I am pleased with the progress that South Yorkshire Police has made since my last assessment in how it keeps vulnerable people safe, but further improvements are needed. The force is now generally good at identifying signs of vulnerability, and it is more consistent in how it handles calls reporting incidents involving domestic abuse. However, the quality of risk assessments made at the scene of domestic abuse incidents is poor, which affects subsequent decisions about safeguarding victims and referral to other services. I am also concerned about the quality of the force’s investigations of more complex crimes, and in particular those involving vulnerable victims.
I am pleased with South Yorkshire Police’s approach to tackling serious and organised crime. The force has good processes for gathering intelligence and mapping organised crime groups, and it prioritises and tackles organised crime effectively. It also has effective measures for deterring people from becoming involved in organised criminality.
South Yorkshire Police has a very limited understanding of the current and likely future demands for its services. The force urgently needs to develop a more comprehensive understanding that includes so-called hidden demand, under-reporting of crimes, and the consequences of partner organisations changing the services they provide. The force needs to work with partner organisations to develop a shared understanding both of the services that will be provided by individual organisations and of those that will be provided through joint working arrangements, such as safeguarding vulnerable people.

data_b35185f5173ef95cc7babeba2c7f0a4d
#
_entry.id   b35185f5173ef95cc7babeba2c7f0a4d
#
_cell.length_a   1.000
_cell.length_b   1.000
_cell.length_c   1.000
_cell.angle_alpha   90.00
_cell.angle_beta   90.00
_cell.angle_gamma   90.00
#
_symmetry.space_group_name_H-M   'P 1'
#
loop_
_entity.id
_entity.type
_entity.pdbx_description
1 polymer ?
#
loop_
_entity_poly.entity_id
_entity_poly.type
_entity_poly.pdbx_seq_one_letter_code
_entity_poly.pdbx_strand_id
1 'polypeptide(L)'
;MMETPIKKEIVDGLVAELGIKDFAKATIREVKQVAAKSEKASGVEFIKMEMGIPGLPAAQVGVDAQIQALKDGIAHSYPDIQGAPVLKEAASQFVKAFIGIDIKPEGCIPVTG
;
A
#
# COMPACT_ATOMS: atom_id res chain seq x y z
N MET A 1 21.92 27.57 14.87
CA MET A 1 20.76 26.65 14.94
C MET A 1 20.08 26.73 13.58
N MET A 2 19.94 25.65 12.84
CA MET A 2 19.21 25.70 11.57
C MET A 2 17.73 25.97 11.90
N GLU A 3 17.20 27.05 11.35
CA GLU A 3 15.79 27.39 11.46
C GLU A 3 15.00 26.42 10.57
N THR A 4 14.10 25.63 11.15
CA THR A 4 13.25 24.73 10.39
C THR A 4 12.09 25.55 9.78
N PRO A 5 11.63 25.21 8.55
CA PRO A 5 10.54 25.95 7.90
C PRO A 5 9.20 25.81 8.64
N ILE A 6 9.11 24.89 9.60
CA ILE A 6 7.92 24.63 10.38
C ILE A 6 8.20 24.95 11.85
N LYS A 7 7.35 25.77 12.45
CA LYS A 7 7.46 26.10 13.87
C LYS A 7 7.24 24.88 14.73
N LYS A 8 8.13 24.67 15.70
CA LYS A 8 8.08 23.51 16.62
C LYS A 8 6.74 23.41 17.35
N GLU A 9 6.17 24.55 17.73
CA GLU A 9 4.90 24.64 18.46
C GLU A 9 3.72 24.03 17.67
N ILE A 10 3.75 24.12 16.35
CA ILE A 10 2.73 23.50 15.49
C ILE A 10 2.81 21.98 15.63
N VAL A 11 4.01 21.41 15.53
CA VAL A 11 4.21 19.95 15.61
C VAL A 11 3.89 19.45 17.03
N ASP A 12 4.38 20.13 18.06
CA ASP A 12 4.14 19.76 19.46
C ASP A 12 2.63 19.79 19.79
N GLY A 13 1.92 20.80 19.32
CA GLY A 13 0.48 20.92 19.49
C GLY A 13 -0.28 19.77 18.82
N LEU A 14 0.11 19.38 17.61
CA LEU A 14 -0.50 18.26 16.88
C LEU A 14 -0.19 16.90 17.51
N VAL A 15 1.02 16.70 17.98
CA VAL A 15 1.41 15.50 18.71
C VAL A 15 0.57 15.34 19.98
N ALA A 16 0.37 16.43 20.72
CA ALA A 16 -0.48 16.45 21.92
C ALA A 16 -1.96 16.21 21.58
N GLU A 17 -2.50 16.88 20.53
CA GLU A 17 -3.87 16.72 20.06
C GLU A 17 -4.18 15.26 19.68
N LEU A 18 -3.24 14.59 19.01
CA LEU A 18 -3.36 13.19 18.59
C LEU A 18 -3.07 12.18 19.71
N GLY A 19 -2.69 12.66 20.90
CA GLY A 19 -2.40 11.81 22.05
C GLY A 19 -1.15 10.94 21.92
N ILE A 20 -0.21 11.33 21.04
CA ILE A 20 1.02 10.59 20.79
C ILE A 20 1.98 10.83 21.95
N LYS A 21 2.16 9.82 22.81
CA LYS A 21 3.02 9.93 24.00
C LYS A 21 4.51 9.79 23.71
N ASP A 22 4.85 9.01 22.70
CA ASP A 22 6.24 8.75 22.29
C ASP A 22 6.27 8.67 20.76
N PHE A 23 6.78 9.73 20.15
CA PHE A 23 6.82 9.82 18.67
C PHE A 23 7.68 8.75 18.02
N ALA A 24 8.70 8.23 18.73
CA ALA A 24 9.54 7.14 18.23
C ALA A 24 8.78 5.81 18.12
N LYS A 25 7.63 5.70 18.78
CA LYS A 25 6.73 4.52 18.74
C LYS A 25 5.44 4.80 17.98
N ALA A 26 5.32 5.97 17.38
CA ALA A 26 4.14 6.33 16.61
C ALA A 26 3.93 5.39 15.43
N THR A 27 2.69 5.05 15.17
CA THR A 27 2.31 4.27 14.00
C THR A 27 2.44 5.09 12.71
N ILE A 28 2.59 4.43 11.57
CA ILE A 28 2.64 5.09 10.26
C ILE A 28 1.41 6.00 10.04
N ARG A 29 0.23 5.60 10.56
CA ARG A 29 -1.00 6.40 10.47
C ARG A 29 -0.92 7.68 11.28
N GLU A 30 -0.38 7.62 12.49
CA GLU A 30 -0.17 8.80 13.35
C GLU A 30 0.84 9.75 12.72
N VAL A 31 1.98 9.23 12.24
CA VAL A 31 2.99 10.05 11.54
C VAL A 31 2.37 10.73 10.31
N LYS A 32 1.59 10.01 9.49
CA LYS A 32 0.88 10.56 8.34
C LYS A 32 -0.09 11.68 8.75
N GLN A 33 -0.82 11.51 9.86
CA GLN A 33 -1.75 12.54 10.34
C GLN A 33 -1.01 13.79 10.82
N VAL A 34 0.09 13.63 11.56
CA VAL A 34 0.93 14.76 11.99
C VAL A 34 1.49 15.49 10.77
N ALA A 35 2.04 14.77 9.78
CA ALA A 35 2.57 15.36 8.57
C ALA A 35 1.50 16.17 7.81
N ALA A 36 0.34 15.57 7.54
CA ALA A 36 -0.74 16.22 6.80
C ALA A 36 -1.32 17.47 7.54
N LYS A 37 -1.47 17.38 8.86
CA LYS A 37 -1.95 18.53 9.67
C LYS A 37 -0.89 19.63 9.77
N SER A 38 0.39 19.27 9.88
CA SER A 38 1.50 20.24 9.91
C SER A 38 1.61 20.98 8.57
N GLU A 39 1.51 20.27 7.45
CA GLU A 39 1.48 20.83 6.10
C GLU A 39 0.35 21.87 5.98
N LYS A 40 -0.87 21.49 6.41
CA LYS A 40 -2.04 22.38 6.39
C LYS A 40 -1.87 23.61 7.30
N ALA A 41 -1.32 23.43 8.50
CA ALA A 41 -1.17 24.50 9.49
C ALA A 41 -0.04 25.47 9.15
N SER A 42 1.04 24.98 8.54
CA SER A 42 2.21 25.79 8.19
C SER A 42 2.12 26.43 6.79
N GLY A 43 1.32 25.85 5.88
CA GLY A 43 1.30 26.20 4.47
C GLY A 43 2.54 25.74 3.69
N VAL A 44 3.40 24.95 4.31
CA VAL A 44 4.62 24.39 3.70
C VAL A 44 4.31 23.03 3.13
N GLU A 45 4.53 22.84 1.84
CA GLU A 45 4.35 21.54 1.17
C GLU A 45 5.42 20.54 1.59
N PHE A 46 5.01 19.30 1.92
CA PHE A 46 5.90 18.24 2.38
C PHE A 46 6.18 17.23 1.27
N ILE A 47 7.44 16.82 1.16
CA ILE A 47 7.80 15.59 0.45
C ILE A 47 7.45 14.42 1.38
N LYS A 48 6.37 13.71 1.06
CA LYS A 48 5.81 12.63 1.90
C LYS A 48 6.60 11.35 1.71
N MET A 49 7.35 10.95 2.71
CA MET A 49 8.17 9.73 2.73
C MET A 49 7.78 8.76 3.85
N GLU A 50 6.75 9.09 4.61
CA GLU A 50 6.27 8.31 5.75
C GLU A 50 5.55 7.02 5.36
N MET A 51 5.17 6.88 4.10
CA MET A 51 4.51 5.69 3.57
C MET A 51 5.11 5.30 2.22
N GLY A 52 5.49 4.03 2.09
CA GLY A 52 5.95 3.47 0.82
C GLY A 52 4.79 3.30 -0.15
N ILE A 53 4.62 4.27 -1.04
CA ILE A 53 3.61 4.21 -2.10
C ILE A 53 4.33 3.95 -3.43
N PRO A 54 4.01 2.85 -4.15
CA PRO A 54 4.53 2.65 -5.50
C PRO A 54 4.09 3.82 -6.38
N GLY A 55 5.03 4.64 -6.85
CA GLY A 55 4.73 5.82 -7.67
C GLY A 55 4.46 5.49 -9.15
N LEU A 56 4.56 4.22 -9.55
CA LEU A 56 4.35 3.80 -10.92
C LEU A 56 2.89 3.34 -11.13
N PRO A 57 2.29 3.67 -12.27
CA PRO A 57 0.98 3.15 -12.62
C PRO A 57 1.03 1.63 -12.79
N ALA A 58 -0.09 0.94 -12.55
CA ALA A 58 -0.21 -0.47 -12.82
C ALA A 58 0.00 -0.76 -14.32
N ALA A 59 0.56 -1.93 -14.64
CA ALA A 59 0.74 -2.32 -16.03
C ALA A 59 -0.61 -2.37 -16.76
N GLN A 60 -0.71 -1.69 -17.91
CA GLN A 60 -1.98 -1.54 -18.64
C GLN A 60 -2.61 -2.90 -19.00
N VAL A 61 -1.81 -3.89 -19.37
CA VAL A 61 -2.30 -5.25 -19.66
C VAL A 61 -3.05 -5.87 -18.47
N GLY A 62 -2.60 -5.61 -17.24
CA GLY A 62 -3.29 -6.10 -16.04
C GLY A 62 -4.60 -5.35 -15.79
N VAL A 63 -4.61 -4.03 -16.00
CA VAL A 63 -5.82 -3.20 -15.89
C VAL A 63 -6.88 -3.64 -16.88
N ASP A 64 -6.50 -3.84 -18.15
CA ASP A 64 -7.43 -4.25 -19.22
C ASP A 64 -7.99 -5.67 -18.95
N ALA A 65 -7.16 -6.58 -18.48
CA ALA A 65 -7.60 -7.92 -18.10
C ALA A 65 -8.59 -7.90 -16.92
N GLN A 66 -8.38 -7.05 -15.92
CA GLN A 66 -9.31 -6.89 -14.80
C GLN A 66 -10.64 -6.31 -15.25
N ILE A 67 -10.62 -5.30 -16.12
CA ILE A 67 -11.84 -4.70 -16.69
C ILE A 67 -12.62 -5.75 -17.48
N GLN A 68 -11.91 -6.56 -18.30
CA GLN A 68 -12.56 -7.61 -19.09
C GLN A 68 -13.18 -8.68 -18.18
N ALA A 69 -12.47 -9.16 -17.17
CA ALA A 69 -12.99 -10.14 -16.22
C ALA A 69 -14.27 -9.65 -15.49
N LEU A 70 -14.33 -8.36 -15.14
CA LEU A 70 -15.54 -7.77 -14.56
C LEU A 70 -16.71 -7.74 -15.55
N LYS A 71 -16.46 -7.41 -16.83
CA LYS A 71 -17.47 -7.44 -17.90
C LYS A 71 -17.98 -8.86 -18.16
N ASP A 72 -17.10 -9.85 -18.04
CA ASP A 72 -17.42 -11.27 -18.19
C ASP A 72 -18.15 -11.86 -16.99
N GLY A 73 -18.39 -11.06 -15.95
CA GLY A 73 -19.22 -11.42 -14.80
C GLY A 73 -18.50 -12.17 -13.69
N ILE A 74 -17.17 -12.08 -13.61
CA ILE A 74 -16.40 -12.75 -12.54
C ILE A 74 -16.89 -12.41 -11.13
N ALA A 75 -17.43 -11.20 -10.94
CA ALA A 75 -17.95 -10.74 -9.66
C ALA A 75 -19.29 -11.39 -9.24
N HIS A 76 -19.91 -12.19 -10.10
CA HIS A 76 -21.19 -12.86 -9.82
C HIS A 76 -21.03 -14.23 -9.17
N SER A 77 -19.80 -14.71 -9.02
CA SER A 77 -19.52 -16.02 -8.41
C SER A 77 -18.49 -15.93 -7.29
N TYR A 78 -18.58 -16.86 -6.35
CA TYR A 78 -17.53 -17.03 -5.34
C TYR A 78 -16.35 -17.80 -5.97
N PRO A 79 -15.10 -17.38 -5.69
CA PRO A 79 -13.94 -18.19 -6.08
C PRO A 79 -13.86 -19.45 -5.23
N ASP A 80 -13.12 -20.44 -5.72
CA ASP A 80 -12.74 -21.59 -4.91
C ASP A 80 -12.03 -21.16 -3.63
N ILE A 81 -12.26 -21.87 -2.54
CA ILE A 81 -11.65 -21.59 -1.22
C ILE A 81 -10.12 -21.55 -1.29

The force’s current operating model was built on this limited understanding of the demands for its services, and that this has contributed to the inconsistent service the force is providing to the people of South Yorkshire.
The force has taken some steps to understand and reduce the wasteful use of its resources arising from inefficient working practices, but it needs to extend this work to its other practices.
I am also concerned that the force does not have a comprehensive workforce plan, and that its understanding of its workforce’s capability and capacity is poor. This compromises the force’s understanding of the costs of providing its services and its ability to match resources to demand.
While the force’s financial assumptions are prudent, its financial plans are limited by the inadequacy of its workforce plans and of its understanding of future demands. However, I am encouraged by the force’s acceptance of these concerns and the action it is taking to address them.